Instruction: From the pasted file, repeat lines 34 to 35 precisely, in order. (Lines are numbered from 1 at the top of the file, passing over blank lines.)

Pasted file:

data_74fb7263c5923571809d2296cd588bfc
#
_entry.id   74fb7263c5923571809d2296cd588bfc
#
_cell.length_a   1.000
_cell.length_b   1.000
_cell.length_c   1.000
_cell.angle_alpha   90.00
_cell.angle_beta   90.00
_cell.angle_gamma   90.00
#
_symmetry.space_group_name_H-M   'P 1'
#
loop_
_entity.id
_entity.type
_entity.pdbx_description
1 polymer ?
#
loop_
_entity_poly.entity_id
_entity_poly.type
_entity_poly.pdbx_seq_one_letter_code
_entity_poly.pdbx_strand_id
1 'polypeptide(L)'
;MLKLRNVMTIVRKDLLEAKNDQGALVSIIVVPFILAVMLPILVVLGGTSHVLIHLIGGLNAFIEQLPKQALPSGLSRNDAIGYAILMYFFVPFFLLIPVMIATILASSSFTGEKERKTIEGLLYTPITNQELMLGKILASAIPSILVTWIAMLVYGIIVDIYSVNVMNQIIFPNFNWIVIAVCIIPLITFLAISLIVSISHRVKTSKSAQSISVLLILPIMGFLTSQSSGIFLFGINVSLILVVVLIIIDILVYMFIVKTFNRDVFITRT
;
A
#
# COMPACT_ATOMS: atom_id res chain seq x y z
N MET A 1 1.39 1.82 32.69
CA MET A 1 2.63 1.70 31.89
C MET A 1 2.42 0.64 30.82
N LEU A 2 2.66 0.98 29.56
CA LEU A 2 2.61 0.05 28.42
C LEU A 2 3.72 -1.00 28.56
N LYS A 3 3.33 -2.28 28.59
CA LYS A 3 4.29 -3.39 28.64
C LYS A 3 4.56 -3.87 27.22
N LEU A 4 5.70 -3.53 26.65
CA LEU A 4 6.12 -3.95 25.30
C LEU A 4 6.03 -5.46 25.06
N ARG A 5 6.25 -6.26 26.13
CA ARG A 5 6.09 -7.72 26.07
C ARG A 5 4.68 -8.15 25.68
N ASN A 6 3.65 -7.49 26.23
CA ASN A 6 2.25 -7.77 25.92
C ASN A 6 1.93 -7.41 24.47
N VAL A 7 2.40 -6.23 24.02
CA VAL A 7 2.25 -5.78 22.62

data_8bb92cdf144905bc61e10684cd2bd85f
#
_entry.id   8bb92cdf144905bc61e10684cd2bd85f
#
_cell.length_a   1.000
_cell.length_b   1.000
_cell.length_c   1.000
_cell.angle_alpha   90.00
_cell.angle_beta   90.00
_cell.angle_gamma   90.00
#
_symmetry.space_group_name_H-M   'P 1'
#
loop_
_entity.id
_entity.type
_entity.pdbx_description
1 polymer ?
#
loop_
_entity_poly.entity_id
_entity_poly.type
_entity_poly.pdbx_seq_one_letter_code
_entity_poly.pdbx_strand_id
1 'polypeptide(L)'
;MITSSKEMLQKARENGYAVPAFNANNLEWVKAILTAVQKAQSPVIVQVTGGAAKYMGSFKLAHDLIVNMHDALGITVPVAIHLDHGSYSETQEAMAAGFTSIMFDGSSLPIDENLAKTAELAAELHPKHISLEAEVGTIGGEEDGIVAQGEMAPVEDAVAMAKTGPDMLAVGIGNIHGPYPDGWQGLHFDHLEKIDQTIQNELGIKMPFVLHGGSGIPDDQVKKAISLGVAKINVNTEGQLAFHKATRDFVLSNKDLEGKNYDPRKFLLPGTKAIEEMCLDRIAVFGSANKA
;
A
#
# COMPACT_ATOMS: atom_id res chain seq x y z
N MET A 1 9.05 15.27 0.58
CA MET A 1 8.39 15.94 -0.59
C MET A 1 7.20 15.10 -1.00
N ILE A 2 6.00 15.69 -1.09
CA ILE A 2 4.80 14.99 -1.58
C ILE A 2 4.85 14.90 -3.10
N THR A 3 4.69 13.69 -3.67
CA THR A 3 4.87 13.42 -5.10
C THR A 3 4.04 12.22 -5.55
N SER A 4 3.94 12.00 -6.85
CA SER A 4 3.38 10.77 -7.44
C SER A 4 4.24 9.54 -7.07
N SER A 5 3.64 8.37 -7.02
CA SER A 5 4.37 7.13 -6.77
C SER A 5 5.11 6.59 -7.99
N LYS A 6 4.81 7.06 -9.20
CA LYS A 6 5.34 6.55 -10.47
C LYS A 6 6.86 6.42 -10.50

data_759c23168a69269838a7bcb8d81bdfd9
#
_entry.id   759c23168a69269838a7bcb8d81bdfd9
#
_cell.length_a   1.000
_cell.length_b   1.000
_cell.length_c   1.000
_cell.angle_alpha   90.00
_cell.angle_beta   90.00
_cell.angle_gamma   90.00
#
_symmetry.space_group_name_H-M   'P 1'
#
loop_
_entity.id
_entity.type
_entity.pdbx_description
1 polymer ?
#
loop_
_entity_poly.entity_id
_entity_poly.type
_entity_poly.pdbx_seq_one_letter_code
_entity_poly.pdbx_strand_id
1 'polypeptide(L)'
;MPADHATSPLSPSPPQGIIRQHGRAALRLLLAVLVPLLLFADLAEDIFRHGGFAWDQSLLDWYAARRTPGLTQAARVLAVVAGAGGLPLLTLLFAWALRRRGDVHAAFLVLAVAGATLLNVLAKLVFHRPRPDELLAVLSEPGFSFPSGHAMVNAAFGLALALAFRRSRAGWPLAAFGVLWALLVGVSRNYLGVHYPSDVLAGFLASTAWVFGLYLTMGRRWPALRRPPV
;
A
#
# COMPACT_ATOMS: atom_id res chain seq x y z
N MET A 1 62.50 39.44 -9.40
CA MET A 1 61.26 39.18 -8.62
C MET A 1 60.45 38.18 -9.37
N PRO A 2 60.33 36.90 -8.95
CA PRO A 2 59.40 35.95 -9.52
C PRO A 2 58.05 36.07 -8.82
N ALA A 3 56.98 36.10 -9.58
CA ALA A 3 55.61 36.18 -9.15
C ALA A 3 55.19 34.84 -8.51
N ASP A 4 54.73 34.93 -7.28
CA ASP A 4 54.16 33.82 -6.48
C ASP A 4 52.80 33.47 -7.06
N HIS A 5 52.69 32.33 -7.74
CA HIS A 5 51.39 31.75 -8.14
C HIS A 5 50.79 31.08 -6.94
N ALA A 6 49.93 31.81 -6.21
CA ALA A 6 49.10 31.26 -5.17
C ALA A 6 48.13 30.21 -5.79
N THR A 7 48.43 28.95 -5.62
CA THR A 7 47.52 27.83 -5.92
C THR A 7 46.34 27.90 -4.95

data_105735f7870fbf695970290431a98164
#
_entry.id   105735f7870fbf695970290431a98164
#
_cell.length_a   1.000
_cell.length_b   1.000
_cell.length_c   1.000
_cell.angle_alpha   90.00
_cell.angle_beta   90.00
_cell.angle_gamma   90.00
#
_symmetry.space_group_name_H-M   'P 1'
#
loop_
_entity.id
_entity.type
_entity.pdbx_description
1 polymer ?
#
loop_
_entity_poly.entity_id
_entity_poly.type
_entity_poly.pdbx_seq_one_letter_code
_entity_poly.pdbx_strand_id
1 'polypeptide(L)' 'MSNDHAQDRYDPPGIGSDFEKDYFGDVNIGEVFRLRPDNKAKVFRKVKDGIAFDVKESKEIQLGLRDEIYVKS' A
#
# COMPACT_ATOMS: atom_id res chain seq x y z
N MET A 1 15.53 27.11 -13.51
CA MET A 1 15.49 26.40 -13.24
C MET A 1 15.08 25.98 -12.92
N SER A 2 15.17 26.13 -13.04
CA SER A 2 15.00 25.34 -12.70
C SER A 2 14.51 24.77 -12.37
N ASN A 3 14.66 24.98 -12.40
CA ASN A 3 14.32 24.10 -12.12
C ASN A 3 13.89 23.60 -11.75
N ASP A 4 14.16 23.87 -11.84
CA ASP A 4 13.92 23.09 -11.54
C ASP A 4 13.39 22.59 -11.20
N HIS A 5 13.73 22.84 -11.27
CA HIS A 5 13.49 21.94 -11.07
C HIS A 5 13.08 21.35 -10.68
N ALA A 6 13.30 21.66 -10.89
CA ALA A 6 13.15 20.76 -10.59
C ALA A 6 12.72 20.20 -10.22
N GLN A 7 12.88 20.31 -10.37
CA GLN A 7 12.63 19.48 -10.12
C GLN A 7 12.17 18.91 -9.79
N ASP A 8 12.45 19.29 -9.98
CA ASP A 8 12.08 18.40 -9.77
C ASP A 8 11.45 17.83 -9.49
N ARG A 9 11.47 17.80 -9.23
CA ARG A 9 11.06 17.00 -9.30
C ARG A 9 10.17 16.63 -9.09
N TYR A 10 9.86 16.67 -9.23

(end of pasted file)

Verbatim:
N LEU A 2 2.66 0.98 29.56
CA LEU A 2 2.61 0.05 28.42